The #1 Feature of a Meaningless Job Main page Introduction: The video game history started in a strange and complicated way and it is important to avoid confusions with what happened in the 1950s and 1960s. The real video game history started with Ralph Baer as early as 1951. One very important thing to remember is how the video game has been defined in the 1960s before modern tehnologies allowed video games to be played on computers. A video game is defined as an apparatus that displays games using RASTER VIDEO equipment: a television set, a monitor, etc. The video game history is often misunderstood, so we will explain what happened in the 1950s first, and then go through the real video game history which began in 1966. As early as 1951, a young 29-year old TV engineer named Ralph Baer worked at Loral, a TV company. In the USA, it started on May 1972 with the Magnavox Odyssey (first home video game) and Atari in November 1972 (their first PONG arcade game). In Europe, video games appeared in homes in 1974.

Think Twice: How the Gut's "Second Brain" Influences Mood and Well-Being As Olympians go for the gold in Vancouver, even the steeliest are likely to experience that familiar feeling of "butterflies" in the stomach. Underlying this sensation is an often-overlooked network of neurons lining our guts that is so extensive some scientists have nicknamed it our "second brain". A deeper understanding of this mass of neural tissue, filled with important neurotransmitters, is revealing that it does much more than merely handle digestion or inflict the occasional nervous pang. The little brain in our innards, in connection with the big one in our skulls, partly determines our mental state and plays key roles in certain diseases throughout the body. Although its influence is far-reaching, the second brain is not the seat of any conscious thoughts or decision-making. This multitude of neurons in the enteric nervous system enables us to "feel" the inner world of our gut and its contents. The second brain informs our state of mind in other more obscure ways, as well.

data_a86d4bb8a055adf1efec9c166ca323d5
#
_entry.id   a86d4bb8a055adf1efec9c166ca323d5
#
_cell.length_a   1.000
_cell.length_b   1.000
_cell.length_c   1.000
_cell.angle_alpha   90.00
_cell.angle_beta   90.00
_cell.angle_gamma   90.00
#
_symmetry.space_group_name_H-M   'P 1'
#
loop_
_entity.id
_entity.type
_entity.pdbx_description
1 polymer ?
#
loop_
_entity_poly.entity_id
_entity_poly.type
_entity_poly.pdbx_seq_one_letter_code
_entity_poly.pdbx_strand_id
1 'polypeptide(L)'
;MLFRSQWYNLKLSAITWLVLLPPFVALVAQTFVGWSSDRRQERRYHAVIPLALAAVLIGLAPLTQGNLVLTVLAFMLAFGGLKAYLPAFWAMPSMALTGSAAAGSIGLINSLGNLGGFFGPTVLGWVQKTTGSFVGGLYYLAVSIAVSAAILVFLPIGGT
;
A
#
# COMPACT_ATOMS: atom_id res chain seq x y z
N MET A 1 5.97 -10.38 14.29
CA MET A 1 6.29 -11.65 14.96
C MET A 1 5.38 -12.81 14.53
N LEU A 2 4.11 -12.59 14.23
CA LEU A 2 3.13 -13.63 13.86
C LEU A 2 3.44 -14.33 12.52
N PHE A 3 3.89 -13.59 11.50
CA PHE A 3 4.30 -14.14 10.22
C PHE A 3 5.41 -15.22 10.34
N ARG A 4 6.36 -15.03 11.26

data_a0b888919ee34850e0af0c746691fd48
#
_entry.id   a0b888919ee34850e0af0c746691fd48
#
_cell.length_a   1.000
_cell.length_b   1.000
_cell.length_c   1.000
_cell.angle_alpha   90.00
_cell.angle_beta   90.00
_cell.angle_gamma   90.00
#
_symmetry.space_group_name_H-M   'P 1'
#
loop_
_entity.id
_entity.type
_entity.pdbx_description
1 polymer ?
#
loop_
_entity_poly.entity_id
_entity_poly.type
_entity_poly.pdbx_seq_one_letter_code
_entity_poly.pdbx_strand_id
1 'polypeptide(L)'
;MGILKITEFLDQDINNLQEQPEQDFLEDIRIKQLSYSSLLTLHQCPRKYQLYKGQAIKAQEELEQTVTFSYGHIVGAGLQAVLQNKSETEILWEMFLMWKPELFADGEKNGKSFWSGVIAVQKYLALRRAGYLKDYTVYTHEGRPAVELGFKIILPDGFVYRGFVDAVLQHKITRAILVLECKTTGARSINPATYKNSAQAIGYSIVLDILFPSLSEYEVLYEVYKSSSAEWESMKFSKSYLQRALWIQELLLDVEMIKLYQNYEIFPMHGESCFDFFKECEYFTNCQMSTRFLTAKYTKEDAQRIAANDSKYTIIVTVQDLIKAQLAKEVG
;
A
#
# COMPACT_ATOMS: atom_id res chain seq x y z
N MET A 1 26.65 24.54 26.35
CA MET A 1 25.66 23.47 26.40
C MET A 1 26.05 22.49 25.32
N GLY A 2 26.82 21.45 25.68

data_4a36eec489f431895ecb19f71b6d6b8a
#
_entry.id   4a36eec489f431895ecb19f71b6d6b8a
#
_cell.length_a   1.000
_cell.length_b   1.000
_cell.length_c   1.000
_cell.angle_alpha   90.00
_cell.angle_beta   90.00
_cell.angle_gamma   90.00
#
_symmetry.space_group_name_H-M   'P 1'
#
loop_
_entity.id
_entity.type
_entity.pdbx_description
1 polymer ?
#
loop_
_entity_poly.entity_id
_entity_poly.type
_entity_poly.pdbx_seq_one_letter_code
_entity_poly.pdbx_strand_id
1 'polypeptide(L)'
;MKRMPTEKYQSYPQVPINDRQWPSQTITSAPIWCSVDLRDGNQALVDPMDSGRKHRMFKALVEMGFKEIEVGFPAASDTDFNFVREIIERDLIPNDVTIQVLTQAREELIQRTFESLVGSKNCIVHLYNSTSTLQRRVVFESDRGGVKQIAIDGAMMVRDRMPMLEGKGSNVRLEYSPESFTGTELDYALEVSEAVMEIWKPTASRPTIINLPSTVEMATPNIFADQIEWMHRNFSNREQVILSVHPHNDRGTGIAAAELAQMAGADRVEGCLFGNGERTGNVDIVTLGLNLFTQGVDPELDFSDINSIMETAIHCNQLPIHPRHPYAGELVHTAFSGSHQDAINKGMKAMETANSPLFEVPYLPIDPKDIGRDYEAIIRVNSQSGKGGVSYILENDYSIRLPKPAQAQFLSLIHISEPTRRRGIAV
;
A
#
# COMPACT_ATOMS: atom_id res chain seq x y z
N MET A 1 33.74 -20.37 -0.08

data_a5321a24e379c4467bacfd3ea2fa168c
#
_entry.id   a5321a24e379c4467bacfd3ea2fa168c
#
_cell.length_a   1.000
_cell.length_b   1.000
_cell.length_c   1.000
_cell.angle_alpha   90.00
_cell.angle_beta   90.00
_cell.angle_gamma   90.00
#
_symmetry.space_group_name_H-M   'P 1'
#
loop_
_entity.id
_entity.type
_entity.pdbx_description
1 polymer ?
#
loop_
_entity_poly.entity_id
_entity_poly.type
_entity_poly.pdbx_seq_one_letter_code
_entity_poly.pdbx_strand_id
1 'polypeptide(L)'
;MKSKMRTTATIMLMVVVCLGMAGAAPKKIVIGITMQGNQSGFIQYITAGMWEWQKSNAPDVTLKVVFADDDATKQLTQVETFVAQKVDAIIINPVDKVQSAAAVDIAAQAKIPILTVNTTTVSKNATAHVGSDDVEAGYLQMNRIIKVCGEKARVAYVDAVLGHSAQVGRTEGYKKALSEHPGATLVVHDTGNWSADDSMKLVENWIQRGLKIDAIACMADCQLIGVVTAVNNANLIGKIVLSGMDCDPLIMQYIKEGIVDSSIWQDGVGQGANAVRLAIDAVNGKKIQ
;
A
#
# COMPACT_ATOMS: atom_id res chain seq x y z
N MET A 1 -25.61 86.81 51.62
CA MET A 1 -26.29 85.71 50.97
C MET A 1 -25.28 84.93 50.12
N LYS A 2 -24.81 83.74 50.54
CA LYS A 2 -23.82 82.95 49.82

Delivering an Effective Performance Review - Rebecca Knight It’s performance review season, and you know the drill. Drag each of your direct reports into a conference room for a one-on-one, hand them an official-looking document, and then start in with the same, tired conversation. Say some positive things about what the employee is good at, then some unpleasant things about what he’s not good at, and end — wearing your most solicitous grin — with some more strokes of his ego. What the Experts Say For many employees, a face-to-face performance review is the most stressful work conversation they’ll have all year. Set expectations early The performance review doesn’t start with a sit-down in the spare conference room. Lay the groundwork About two weeks before the face-to-face review, ask your employee to jot down a few things he’s done over the last year that he’s proud of. Set a tone Too often the face-to-face conversation takes the form of a “feedback sandwich:” compliments, criticism, more niceties. Principles to Remember Do Don’t